Can we use pointers in C# ?
What is a pointer ?
A pointer is a variable that stores a memory address. Every variable declared in a program has two components:
Pointer declarations use the * operator.
Is there pointer in C# like C or C++ ?
One of the biggest advantages of the .NET platform is the support for type safety. To maintain type safety and security, use of pointers is rarely required in C#. But, there are some situations that require them.
By using the unsafe keyword, you can define an unsafe context in which pointers can be used in .Net platform. Using an unsafe context to allow pointers is warranted by the following cases:
In an unsafe context, a pointer type declaration takes one of the following forms:
Note: Pointer types do not inherit from Object and there is no conversions exist between pointer types and Object.
Unsafe code (unmanaged code ) allows you to manipulate memory directly. In the .NET environment, this is seen as potentially dangerous, and as such you have to mark your code as unsafe. Code written using an unsafe context cannot be verified to be safe, so it will be executed only when the code is fully trusted. That means, unsafe code cannot be executed in an untrusted environment, on the other hand, Managed Code has executed by the Common Language Runtime (CLR) environment. Click the following link to know more about .... Difference between managed and unmanaged code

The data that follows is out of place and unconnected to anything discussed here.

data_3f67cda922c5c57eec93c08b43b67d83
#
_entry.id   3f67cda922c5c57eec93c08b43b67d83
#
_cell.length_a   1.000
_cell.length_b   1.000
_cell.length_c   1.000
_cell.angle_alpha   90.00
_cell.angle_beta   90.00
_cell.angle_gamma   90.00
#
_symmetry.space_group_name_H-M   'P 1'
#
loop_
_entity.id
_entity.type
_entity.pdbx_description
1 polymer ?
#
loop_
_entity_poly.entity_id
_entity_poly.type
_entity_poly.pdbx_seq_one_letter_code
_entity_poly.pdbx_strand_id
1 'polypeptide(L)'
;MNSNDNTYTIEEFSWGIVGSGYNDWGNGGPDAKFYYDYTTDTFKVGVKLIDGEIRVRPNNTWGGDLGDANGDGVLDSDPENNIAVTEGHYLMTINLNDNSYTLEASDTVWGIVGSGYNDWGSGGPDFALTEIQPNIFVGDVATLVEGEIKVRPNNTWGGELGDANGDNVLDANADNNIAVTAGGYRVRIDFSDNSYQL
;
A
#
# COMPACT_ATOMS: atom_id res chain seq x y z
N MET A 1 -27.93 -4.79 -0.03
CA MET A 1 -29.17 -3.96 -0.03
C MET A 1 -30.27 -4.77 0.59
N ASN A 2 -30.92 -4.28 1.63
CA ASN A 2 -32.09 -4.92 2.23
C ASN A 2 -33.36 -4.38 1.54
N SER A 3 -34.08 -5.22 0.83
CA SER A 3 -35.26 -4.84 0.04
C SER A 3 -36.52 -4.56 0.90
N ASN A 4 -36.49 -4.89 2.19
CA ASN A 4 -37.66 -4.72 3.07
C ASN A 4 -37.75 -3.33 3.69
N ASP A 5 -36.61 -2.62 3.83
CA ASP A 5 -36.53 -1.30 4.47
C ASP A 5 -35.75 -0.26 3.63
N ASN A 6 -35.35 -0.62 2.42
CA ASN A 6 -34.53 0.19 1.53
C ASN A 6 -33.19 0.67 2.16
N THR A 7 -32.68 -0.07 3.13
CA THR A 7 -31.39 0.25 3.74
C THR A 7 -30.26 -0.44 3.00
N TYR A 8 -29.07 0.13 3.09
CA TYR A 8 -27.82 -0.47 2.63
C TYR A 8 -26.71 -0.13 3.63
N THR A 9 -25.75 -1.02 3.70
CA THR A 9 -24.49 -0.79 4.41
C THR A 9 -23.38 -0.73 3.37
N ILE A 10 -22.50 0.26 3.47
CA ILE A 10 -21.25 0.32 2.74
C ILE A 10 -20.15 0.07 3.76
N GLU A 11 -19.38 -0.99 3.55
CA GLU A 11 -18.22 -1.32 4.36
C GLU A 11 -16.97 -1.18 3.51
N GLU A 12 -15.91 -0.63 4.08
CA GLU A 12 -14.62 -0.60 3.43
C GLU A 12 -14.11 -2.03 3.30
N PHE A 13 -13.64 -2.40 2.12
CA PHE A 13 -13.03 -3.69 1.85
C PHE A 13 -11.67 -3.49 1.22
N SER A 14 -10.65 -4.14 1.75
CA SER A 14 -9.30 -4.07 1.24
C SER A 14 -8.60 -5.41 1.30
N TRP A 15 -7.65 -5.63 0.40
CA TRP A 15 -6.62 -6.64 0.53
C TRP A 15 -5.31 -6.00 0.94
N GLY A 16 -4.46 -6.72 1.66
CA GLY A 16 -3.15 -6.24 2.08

- What is a Class?
- What is an Object?
- Constructors and Destructors
- What Is Inheritance ?
- What are the different types of inheritance ?
- What are Access Modifiers ?
- Why Classes cannot be declared as Protected?
- Can we declare private class in namespace
- Difference between Classes and Structures
- Why abstract class can't create instance
- Can you prevent your class from being inherited
- Difference between method Overloading and Overriding
- Difference between Early Binding and Late binding
- What is nested class
- What is partial class ?
- What is Virtual Method
- Difference between class and object
- What is Data Encapsulation?
- Object Based Language and OOPs